In a substitute role driving for a crew he has never worked with before, he left the track Saturday a little disappointed but much calmer than he was a day earlier when he stepped into a race car for the first time in eight months.
Gordon, filling in for Dale Earnhardt Jr. (concussion-type symptoms) for the next two races, said he got loose going into Turn 1 in the second round of qualifying for the Brickyard 400, resulting in his starting spot in the middle of the 40-car field.
"I'm much calmer than I was [Friday]," Gordon said after his lap at 181.851 mph. "Usually, my heart is beating more for qualifying than it is for practice. But that wasn't the case [in practice].
"I feel more relaxed and comfortable in the car."
Defending winner Kyle Busch (184.634 mph) will start from the pole Sunday with his Joe Gibbs Racing teammate Carl Edwards (184.547 mph) beside him.
Tony Stewart (184.328 mph), competing in his final Brickyard 400 as he plans to retire after this season, will start third.
Gordon thought his last Brickyard was last year, but now being thrust into the substitute role at Hendrick Motorsports has challenged the four-time Sprint Cup champion.
"I feel really good about the things we learned [Friday] at the end of practice," Gordon said. "I would have liked to have started further forward. We've got some work to do and I look forward to the challenge."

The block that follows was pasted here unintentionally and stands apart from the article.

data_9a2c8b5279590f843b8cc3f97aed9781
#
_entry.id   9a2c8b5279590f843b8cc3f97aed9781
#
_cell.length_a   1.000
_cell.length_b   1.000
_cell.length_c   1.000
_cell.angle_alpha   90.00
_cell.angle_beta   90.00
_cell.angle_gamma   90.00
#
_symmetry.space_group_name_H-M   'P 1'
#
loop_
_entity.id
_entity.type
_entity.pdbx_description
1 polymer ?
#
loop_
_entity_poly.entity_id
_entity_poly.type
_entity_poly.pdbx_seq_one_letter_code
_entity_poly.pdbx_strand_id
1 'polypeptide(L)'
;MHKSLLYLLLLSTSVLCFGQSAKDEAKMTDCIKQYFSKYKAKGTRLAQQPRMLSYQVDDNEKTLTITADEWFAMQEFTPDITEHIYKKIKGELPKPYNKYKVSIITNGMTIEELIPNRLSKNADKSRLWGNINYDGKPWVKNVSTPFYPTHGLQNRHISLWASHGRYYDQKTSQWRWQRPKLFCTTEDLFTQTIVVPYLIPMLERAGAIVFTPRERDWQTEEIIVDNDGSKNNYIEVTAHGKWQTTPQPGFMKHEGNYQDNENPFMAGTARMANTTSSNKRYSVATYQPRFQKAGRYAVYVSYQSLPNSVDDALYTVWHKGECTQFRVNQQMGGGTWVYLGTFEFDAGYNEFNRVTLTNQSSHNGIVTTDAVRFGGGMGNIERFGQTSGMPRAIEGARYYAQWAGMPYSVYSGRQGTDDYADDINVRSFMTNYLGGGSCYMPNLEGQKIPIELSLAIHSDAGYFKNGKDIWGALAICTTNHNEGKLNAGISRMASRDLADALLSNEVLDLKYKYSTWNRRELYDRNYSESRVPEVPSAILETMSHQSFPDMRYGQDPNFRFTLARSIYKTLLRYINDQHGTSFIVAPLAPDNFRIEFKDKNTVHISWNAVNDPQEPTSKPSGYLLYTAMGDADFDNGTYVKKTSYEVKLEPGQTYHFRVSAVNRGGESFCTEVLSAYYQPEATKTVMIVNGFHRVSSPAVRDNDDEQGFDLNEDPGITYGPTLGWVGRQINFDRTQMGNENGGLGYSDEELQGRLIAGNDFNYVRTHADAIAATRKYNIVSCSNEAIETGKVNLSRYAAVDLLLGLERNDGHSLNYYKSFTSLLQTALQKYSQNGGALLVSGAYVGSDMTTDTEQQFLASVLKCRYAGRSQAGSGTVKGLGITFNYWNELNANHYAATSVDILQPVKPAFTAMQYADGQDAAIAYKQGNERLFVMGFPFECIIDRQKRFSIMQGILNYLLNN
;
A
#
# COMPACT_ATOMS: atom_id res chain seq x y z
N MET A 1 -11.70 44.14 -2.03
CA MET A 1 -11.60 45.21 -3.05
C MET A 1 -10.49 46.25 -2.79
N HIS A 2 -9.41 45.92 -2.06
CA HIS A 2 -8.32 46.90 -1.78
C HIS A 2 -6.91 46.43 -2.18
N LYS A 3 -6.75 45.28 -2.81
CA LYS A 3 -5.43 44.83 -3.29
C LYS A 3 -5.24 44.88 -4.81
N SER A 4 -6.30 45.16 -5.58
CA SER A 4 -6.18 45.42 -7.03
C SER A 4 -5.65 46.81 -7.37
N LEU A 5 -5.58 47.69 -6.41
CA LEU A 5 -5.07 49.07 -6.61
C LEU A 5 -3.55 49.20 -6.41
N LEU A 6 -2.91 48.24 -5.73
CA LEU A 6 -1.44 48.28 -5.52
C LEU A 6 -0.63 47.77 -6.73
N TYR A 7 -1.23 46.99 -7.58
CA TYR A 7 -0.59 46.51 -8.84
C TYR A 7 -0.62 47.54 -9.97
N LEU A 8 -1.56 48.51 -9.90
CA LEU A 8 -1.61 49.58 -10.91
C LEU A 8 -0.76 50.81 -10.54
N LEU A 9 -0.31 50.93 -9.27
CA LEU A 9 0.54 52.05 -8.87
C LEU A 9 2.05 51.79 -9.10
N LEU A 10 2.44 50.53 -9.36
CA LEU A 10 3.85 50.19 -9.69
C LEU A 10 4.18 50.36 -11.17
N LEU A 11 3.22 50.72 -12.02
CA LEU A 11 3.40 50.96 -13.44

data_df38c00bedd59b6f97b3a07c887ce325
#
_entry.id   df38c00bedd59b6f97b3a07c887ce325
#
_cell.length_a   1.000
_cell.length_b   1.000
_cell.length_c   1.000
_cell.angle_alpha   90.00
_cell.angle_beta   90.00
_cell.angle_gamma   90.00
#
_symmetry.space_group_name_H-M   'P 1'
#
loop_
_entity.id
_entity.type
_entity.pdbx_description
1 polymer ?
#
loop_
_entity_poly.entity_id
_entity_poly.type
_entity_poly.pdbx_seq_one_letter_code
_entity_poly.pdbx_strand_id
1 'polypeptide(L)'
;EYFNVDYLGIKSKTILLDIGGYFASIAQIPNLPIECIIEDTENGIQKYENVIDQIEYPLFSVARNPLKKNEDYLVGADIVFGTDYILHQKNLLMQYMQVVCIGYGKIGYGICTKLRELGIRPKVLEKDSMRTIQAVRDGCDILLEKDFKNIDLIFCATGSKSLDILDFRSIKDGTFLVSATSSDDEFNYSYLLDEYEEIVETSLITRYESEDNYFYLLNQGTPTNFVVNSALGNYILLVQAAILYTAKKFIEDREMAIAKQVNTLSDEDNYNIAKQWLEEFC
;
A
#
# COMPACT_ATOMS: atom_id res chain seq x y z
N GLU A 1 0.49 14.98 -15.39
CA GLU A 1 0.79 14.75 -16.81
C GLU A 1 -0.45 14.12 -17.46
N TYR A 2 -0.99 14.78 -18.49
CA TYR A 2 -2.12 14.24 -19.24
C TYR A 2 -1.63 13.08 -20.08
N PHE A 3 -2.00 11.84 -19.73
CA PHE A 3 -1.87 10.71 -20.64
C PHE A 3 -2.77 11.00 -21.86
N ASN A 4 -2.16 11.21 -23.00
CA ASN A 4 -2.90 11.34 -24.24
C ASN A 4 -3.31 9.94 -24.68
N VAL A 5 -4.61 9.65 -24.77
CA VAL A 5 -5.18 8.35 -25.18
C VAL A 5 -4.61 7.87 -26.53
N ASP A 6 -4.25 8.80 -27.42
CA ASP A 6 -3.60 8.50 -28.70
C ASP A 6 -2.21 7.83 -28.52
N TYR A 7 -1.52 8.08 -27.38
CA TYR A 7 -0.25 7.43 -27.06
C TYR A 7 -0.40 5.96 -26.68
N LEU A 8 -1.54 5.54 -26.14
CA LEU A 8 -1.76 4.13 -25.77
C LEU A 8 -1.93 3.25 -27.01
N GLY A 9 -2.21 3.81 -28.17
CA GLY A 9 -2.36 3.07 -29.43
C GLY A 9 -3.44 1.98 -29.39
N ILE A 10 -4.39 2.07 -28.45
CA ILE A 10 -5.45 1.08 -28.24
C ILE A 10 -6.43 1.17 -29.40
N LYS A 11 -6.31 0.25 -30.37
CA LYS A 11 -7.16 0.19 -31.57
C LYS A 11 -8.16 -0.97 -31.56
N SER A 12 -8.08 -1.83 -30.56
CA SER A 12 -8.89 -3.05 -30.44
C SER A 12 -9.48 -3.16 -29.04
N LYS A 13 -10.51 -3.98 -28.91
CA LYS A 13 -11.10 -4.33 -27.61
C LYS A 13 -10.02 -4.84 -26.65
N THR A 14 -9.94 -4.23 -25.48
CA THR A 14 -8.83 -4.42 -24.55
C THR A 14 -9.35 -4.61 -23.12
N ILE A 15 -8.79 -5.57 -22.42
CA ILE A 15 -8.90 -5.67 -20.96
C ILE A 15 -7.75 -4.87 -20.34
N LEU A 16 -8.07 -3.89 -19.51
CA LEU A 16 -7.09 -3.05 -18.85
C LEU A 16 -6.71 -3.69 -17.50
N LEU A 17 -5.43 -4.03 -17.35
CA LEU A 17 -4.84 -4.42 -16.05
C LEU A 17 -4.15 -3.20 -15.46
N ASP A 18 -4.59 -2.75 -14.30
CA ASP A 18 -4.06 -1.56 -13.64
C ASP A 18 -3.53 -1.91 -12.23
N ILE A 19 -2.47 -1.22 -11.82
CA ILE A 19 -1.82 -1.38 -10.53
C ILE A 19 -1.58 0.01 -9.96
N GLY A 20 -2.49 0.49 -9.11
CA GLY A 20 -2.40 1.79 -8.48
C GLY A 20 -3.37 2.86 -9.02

A five-time Brickyard 400 champion, Gordon said he will keep his expectations realistic. He won't talk about potentially winning a record sixth race at Indianapolis.
"It's a steep learning curve to be off the track this long and jump in here, but luckily I have a great race car and great race team that is going to help me get through it," Gordon said.
The car has good speed, Gordon said, and the one thing that doesn't change is his approach to the race.
"I drive the car into the corner and the car gives me feedback and if it feels good, I drive it harder," Gordon said. "If it doesn't feel good, I find a way to manage it until we can make adjustments or I can make an adjustment. ... My goal is to make the car as fast as it can go."
That goal is pretty standard. For Busch, he won his first pole at Indianapolis and had one of the cars to beat for the pole.
"We set the fast time in practice and that gave me a little extra vote of confidence," Busch said. "You never know what happens overnight with guys making changes and adjustments. For us, it was really good to back that up."
For the fans, it was probably more exciting to see the Indiana native Stewart having a good weekend in his last Brickyard experience. His year started with a broken back, and he missed eight races.
"The cars are just driving better," said Stewart, who is working with first-year crew chief Mike Bugarewicz. "It seems like the communication between us each week is just getting easier and easier. It's hard when you spot these guys eight races at the beginning of the season to get caught up, but we're making a good run at that."